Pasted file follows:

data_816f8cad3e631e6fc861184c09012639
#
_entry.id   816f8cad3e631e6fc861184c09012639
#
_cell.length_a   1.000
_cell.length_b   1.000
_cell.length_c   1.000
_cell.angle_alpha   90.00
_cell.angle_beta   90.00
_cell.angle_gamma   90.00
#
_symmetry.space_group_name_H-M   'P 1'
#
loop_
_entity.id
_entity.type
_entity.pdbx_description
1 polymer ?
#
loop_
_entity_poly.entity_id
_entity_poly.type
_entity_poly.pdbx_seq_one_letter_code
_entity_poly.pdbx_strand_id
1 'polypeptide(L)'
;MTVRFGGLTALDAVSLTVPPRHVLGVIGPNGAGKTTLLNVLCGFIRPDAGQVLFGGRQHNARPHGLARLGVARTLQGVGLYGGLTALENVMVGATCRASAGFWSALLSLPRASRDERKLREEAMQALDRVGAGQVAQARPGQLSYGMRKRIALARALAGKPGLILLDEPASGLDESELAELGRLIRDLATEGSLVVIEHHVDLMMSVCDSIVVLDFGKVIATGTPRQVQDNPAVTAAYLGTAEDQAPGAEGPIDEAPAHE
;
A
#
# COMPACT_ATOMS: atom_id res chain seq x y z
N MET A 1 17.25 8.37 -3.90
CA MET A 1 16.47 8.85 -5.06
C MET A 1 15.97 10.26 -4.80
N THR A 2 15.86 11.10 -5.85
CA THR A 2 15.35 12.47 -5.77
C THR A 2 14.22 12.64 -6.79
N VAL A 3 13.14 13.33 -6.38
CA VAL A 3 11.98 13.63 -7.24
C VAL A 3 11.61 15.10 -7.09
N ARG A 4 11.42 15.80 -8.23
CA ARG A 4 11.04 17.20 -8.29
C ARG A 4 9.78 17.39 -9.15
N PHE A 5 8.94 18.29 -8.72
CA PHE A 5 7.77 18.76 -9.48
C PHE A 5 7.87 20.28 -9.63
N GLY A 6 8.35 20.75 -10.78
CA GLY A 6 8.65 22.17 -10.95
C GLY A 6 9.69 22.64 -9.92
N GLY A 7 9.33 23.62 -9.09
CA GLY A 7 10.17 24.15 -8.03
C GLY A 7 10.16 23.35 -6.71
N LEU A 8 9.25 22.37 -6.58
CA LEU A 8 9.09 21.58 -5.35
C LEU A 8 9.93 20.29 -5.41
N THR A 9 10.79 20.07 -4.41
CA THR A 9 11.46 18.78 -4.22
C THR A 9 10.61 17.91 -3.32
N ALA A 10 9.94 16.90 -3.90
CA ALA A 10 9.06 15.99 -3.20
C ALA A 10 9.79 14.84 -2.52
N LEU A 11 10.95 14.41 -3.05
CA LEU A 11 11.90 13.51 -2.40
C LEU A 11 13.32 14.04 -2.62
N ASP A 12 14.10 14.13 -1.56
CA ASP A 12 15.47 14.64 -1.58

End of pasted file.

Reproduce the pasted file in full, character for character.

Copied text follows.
data_816f8cad3e631e6fc861184c09012639
#
_entry.id   816f8cad3e631e6fc861184c09012639
#
_cell.length_a   1.000
_cell.length_b   1.000
_cell.length_c   1.000
_cell.angle_alpha   90.00
_cell.angle_beta   90.00
_cell.angle_gamma   90.00
#
_symmetry.space_group_name_H-M   'P 1'
#
loop_
_entity.id
_entity.type
_entity.pdbx_description
1 polymer ?
#
loop_
_entity_poly.entity_id
_entity_poly.type
_entity_poly.pdbx_seq_one_letter_code
_entity_poly.pdbx_strand_id
1 'polypeptide(L)'
;MTVRFGGLTALDAVSLTVPPRHVLGVIGPNGAGKTTLLNVLCGFIRPDAGQVLFGGRQHNARPHGLARLGVARTLQGVGLYGGLTALENVMVGATCRASAGFWSALLSLPRASRDERKLREEAMQALDRVGAGQVAQARPGQLSYGMRKRIALARALAGKPGLILLDEPASGLDESELAELGRLIRDLATEGSLVVIEHHVDLMMSVCDSIVVLDFGKVIATGTPRQVQDNPAVTAAYLGTAEDQAPGAEGPIDEAPAHE
;
A
#
# COMPACT_ATOMS: atom_id res chain seq x y z
N MET A 1 17.25 8.37 -3.90
CA MET A 1 16.47 8.85 -5.06
C MET A 1 15.97 10.26 -4.80
N THR A 2 15.86 11.10 -5.85
CA THR A 2 15.35 12.47 -5.77
C THR A 2 14.22 12.64 -6.79
N VAL A 3 13.14 13.33 -6.38
CA VAL A 3 11.98 13.63 -7.24
C VAL A 3 11.61 15.10 -7.09
N ARG A 4 11.42 15.80 -8.23
CA ARG A 4 11.04 17.20 -8.29
C ARG A 4 9.78 17.39 -9.15
N PHE A 5 8.94 18.29 -8.72
CA PHE A 5 7.77 18.76 -9.48
C PHE A 5 7.87 20.28 -9.63
N GLY A 6 8.35 20.75 -10.78
CA GLY A 6 8.65 22.17 -10.95
C GLY A 6 9.69 22.64 -9.92
N GLY A 7 9.33 23.62 -9.09
CA GLY A 7 10.17 24.15 -8.03
C GLY A 7 10.16 23.35 -6.71
N LEU A 8 9.25 22.37 -6.58
CA LEU A 8 9.09 21.58 -5.35
C LEU A 8 9.93 20.29 -5.41
N THR A 9 10.79 20.07 -4.41
CA THR A 9 11.46 18.78 -4.22
C THR A 9 10.61 17.91 -3.32
N ALA A 10 9.94 16.90 -3.90
CA ALA A 10 9.06 15.99 -3.20
C ALA A 10 9.79 14.84 -2.52
N LEU A 11 10.95 14.41 -3.05
CA LEU A 11 11.90 13.51 -2.40
C LEU A 11 13.32 14.04 -2.62
N ASP A 12 14.10 14.13 -1.56
CA ASP A 12 15.47 14.64 -1.58